I am a beginner in Web services, so this question may be trivial. In the J2EE paradigm, much discussion has been...
devoted to stateful vs. stateless beans. When we talk about Web services, do we have a similar concern at all? My simple understanding is that a Web services just gets a request and responds. So it is stateless. Is this correct? Does it even make sense to ask for a stateful Web service?
Suppose it makes sense to ask for a Web service to maintain states, then, I suppose my client needs to remember some kind of session id. Which layer is responsible for the session id? Is it SOAP or http or something else? Any real life example of the use of stateful Web services?
SOAP-based Web services like to be considered as black boxes, hiding their implementation details from interested parties. This typically leads us to regard them as stateless animals.
In J2EE environments, Web services are often implemented using servlets that handle incoming requests from Web service clients in much the same manner that servlets handle HTTP requests; receive the request, dispatch the request to business logic components and return the response to the client. With this in mind, we can ask ourselves the question: Who saves the session's state?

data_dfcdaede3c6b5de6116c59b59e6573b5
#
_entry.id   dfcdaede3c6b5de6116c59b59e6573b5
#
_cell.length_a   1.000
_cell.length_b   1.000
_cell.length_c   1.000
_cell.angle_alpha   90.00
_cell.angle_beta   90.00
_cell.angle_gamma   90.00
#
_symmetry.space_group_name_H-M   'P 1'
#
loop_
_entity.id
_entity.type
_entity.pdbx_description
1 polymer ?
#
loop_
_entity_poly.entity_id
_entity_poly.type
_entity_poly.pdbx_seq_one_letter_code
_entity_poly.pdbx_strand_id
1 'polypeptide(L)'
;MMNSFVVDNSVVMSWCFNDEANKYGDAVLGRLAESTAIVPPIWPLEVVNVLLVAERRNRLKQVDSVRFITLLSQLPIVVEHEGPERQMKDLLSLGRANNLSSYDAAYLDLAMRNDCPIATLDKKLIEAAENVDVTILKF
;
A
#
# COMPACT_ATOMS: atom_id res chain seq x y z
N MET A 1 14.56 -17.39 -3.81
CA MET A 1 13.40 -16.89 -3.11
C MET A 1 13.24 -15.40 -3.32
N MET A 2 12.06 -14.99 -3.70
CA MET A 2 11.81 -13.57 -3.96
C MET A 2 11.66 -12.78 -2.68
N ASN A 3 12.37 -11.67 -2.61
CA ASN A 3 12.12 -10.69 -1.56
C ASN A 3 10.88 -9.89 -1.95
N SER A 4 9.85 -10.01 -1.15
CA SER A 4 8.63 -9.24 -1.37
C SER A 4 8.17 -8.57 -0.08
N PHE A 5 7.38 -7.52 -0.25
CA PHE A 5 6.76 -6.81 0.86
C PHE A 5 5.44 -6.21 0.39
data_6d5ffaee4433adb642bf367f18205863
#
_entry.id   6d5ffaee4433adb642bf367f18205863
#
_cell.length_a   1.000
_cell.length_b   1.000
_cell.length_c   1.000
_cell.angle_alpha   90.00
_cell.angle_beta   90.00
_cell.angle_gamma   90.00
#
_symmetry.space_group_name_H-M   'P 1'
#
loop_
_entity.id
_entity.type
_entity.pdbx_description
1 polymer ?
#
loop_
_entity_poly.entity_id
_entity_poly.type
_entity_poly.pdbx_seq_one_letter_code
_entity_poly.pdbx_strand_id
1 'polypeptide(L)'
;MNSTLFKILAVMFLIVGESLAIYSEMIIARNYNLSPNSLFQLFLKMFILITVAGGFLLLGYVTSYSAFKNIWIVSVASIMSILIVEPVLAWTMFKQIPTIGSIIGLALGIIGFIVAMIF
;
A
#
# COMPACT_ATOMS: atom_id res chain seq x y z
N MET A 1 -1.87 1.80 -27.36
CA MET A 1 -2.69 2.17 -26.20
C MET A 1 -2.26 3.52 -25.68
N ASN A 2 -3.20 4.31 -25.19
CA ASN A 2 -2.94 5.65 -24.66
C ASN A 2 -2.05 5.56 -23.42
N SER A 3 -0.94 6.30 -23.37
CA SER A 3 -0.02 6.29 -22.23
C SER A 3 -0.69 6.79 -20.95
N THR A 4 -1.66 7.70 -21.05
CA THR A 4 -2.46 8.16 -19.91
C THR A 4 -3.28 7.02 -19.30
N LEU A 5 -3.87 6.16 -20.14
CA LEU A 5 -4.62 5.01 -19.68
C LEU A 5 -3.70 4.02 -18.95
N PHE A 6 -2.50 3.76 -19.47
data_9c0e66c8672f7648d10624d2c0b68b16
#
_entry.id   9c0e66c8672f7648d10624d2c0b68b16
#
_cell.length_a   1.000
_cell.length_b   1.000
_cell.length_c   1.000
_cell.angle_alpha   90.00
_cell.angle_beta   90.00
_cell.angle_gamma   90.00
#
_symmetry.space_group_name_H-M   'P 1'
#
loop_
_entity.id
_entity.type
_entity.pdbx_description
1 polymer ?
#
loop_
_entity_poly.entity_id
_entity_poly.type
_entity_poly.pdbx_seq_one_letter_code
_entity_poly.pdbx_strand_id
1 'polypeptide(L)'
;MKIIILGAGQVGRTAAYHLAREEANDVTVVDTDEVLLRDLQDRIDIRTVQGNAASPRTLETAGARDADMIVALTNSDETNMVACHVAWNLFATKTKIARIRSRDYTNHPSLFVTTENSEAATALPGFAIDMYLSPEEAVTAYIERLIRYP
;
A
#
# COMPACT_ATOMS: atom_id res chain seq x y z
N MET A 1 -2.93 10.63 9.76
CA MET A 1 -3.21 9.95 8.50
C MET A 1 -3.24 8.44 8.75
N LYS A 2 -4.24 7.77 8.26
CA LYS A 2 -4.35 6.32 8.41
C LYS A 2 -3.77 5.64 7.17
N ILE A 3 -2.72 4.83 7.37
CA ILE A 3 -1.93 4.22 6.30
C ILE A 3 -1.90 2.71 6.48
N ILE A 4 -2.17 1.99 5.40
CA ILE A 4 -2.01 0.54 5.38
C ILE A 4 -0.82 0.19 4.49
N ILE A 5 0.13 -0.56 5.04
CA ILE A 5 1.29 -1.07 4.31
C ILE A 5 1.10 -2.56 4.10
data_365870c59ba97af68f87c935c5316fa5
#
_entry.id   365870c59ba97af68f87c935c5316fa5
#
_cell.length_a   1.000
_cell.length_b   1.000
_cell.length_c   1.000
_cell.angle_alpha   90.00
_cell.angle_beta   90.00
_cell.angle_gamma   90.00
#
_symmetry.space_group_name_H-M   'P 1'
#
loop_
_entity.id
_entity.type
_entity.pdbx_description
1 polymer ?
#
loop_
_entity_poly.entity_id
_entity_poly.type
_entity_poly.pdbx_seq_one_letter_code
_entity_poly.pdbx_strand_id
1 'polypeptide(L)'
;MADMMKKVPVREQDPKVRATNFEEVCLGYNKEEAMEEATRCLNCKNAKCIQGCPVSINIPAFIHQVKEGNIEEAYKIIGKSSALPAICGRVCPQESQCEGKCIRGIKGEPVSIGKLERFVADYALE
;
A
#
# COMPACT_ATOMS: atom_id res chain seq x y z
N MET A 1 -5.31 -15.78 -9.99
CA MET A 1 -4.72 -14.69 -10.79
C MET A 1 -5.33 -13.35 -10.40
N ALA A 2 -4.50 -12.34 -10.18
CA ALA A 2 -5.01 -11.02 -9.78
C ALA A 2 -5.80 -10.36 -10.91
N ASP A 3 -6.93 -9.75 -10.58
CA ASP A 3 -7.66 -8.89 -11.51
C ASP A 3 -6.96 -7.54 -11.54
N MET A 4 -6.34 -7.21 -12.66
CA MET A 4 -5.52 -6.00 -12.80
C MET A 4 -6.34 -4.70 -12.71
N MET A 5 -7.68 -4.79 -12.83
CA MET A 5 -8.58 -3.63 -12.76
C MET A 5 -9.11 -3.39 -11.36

Saving the state of a client's session is a vital element in a useful distributed application. State-saving techniques for HTTP-based applications currently use a lightweight cookie that is passed between the browser and server. This cookie is then used by the server as a type of index into a list of objects that contain more in-depth information about the client. The list of "state" objects is stored in a number of ways; in the HttpSession object, in a database, in a flat file, in a stateful session bean, etc. Choosing the correct method is a decision that should be made based on application constraints and needs. SOAP-based Web services that are implemented using servlets and J2EE technologies could, theoretically, use these same techniques to store state about a Web service client. However, there is no standard for passing cookies between Web services and Web service clients. This "deficiency" constrains a Web services provider to delivering data and functionality to a client without regard to state. Until this constraint is addressed in a standard way, Web services will typically remain stateless.
So, to answer your original question, "Does it even make sense to ask for a stateful Web service?" I respond, at this point, no. The argument between stateful and stateless EJBs has no relevance to this discussion. EJBs are useful components in an RMI/IIOP environment, but are of little used for fielding HTTP/SOAP requests.